People start lining up here 30 minutes before it opens for the signature Orenchi ramen. (The shop closes when it runs out.) Its key features are tender pork and a perfectly soft-boiled egg floating in an opaque broth. Other accoutrements include bamboo shoots, mushroom, sesame, and nori.
"Nothing short of amazing." So gushes The Santa Clara Weekly when writing about Cherry Sushi's spider fantasy roll, whose medley of avocado, cucumber, and crab arrives wrapped in a layer of soft-shell crab. It's is one among 28 specialties handcrafted by the eatery's chefs, whose eye-catching rolls sport everything from deep-fried eel to the house's own spicy creamy sauce. For vegetarian-leaning palates, the sushi squad assembles rolls chock full of cooked mushrooms and wild carrots, who often eerily resemble domesticated carrots. Sushi aside, the culinary team also cooks up other staples of Japanese cuisine, including salmon teriyaki and beef sukiyaki.
You can summit Mount Fuji here—sort of. You can at least eat an entire bowl of Mount Fuji ramen, with thick noodles, veggies, and pork slices steeped in a pork-curry broth infused with black-garlic sauce. Other popular ramens include the miso ramen and the kimchi spicy ramen.
Located in the heart of Silicon Valley, House of Genji has been serving fresh Japanese fare with flair from its menu of titillating tappan-style dishes (which include soup, salad, vegetables, and rice) and artfully rolled sushi since 1971. Grab a cocktail at the bar and marvel at the chef’s knife skills, flipping finesse, and bold disregard of your mother’s threats to ground him as he playfully executes table tricks and nimbly tosses each succulent morsel onto your plate with bite-sized precision. The tableside entertainment and modern décor make House of Genji an ideal venue for social gatherings, though customers should be aware that a 15% gratuity will be added for parties of seven or more.
Each Yuki Sushi location approaches Japanese cuisine from a different angle. Santa Clara hews to tradition, while Willow Glen takes a modern approach to classics like the California roll, which chefs deep fry and top with spicy crab, salmon, scallops, macadamia nuts, and spicy sauce.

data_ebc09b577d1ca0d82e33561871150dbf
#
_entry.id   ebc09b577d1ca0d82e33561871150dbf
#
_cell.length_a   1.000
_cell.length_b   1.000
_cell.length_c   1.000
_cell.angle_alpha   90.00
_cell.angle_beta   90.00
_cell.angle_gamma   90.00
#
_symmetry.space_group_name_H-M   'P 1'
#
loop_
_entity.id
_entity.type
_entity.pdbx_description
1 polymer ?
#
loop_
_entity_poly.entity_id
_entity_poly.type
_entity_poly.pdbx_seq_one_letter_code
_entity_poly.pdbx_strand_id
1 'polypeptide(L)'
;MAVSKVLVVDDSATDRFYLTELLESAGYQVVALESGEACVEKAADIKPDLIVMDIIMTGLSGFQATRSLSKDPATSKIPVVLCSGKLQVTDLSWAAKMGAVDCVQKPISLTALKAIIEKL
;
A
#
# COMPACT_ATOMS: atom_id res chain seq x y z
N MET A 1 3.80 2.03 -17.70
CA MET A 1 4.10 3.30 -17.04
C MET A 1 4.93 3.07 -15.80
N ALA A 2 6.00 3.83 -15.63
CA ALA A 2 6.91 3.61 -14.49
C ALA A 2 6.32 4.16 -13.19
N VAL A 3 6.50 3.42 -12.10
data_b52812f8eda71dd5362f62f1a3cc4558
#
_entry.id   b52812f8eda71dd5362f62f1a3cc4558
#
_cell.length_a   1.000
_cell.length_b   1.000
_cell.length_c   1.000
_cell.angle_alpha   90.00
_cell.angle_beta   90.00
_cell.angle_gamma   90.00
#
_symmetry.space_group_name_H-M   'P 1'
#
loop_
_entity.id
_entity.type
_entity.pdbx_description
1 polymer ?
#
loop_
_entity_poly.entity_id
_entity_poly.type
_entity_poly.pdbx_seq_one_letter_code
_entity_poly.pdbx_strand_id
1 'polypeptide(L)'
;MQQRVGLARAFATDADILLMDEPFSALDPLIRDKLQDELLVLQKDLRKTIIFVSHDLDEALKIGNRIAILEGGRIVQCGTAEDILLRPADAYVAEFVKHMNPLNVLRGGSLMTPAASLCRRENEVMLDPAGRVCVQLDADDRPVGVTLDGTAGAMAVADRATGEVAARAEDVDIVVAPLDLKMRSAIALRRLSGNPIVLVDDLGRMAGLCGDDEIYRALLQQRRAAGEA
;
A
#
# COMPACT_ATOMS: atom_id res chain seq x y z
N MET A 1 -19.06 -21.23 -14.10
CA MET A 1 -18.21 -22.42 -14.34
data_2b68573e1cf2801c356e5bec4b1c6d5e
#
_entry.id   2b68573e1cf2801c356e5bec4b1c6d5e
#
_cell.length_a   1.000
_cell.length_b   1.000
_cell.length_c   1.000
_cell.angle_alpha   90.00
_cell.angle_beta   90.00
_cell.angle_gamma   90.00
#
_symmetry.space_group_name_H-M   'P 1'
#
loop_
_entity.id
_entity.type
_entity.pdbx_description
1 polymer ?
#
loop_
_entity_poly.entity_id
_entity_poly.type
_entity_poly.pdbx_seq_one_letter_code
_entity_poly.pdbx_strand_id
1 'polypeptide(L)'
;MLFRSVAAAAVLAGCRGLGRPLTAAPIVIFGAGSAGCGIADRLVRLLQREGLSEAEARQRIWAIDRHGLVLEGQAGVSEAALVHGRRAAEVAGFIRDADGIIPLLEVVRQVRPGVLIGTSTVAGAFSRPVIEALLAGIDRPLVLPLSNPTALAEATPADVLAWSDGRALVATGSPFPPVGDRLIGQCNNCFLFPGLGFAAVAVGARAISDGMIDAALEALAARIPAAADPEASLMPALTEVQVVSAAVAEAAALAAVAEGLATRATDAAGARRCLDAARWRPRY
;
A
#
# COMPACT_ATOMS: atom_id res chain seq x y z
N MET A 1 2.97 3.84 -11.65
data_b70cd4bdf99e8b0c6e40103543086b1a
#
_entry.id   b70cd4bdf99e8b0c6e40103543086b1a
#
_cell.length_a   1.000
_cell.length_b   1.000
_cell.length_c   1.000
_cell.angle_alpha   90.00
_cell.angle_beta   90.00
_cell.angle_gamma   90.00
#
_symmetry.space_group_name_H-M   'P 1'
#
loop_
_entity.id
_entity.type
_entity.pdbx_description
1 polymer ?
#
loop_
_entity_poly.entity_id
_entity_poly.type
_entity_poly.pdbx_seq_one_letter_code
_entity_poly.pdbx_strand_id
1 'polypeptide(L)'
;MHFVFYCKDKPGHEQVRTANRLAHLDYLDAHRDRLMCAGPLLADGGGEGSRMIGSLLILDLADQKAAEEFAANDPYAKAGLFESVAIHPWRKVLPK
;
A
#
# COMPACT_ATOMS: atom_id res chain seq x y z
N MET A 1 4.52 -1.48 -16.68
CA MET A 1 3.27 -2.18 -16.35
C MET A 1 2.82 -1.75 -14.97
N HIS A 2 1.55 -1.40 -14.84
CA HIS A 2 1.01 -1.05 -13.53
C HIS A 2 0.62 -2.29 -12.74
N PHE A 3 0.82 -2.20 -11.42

Inspired by the incredible flavors served at traditional Japanese festivals, Happi House was founded on the belief that dining out should be happy and festive. Happi House?s founders thought that quick-service restaurants had become predictable and boring, so they set out to expand and upgrade fast food options by offering fresh meals to order and one-of-a-kind teriyaki sauces.
The first Happi House restaurant opened in San Jose?s historic Japantown district in 1976, where its fresh take on fast food was an instant sensation. Over the years, Happi House has grown its distinctive menu while maintaining a commitment to using fresh ingredients delivered daily and food that's grilled to order?never held under heat lamps or served up from a steam table.
Today, Happi House has six locations throughout the Silicon Valley. Bay Area folks can pop into the casual eatery for a tasty bite or grab a jumbo-sized Happi Pak with enough chicken salad, rice, and flame broiled teriyaki to feed the whole gang at home. Must-try items include bone-in teriyaki chicken, Asian chicken salad, and homemade teriyaki sauces in original and spicy flavors, which are available by the bottle.